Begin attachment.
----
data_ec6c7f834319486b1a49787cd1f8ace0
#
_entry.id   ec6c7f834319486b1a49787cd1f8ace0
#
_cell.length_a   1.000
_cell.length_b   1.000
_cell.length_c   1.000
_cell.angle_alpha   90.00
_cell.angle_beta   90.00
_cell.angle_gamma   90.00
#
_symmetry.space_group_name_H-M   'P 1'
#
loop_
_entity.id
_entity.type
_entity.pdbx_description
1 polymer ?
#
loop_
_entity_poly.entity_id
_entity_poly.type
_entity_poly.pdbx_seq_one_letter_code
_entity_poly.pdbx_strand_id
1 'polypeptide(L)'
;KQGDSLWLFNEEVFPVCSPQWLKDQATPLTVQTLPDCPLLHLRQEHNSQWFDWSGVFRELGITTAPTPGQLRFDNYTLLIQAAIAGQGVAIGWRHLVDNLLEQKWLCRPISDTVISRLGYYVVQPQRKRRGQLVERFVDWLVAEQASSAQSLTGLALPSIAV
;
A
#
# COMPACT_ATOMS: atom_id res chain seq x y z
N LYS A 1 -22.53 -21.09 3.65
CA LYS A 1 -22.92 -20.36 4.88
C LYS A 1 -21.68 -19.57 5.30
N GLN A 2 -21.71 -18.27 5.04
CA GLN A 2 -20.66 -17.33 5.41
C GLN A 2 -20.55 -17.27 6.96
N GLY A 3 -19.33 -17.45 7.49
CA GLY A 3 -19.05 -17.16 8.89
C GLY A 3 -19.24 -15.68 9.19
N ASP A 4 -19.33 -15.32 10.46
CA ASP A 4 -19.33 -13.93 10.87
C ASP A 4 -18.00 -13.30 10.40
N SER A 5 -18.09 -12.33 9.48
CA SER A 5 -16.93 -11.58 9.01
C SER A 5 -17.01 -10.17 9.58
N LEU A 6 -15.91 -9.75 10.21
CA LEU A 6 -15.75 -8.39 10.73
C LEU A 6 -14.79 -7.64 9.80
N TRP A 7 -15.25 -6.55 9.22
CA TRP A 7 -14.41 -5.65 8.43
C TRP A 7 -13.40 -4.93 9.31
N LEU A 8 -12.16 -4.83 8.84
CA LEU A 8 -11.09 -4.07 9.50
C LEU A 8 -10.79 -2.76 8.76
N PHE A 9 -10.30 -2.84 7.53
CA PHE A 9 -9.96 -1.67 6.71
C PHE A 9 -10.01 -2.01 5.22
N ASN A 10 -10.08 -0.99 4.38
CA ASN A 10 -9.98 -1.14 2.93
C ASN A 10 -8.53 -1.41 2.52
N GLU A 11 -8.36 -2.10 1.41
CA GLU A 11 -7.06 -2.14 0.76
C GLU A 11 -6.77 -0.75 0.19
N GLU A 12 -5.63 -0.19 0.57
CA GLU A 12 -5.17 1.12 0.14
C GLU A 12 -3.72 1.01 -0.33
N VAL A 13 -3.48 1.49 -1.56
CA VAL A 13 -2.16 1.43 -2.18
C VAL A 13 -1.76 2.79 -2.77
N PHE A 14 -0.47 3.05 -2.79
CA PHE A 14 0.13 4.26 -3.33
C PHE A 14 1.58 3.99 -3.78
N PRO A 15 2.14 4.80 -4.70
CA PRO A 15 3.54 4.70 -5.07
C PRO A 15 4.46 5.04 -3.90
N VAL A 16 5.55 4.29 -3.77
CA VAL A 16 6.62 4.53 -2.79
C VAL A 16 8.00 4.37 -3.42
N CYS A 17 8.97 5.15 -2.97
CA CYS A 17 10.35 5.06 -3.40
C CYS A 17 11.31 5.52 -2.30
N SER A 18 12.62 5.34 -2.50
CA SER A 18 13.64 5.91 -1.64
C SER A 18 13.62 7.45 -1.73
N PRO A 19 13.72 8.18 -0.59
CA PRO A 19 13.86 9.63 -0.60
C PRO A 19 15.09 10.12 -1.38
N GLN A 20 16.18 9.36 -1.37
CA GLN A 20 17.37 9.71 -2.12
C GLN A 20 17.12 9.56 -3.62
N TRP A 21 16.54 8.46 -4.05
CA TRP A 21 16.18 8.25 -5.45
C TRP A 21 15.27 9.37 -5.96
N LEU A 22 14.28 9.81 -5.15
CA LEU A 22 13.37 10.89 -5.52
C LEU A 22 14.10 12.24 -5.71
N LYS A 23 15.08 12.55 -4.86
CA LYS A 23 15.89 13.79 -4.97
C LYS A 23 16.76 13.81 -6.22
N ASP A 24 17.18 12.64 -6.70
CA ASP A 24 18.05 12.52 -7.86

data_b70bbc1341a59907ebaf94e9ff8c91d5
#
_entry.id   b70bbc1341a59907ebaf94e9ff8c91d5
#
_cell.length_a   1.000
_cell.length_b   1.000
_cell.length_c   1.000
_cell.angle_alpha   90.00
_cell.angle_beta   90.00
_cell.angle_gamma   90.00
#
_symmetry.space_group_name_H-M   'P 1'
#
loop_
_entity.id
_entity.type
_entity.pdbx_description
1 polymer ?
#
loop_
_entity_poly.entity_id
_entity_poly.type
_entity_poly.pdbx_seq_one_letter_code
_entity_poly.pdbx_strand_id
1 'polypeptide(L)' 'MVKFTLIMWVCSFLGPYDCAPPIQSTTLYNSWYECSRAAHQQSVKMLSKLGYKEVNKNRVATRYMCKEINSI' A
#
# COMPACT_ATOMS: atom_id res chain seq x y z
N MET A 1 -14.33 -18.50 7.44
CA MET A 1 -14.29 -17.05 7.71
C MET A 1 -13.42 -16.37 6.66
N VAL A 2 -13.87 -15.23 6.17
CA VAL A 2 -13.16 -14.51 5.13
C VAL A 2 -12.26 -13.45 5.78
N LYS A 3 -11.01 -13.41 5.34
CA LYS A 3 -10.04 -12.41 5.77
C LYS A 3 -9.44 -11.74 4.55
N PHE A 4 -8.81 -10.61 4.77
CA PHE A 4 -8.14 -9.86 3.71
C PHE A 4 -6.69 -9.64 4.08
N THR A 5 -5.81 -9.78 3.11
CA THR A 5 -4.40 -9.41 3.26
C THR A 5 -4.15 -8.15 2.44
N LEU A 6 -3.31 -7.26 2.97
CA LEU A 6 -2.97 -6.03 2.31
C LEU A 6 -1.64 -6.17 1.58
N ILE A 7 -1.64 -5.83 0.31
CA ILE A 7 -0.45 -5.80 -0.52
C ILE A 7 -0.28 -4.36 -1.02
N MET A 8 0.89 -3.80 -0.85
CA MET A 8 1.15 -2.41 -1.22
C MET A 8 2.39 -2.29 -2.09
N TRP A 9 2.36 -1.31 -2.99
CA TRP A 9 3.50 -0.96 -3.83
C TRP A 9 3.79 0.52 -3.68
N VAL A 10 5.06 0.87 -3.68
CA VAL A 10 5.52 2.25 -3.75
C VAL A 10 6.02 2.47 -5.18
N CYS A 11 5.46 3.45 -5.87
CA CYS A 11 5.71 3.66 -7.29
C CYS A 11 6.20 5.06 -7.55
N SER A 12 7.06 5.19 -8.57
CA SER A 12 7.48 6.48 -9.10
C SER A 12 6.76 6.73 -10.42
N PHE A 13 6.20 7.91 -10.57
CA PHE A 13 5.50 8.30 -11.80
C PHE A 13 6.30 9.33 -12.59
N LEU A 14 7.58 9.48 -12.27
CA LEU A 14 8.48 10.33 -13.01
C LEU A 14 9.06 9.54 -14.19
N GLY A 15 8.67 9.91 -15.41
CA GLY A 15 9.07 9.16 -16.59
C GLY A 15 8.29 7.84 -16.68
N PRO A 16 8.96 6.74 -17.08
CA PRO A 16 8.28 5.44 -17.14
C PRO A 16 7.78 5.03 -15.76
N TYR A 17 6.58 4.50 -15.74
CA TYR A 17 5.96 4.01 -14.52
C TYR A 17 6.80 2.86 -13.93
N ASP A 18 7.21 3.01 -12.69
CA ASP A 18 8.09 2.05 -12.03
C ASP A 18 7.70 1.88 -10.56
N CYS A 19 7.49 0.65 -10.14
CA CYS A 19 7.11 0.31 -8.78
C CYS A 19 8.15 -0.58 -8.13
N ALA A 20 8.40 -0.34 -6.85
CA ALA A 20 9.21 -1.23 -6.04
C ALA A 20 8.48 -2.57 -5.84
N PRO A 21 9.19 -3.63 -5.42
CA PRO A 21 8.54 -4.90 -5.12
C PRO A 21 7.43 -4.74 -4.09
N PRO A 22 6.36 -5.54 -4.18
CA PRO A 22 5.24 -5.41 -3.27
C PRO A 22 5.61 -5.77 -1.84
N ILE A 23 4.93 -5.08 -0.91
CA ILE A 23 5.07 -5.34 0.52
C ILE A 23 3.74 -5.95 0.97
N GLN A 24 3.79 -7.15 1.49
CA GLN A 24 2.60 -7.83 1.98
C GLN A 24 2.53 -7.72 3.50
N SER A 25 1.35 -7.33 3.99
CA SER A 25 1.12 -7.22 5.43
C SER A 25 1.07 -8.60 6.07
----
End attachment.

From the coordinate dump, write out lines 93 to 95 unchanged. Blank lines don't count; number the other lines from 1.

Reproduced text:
C TRP A 21 15.27 9.37 -5.96
N LEU A 22 14.28 9.81 -5.15
CA LEU A 22 13.37 10.89 -5.52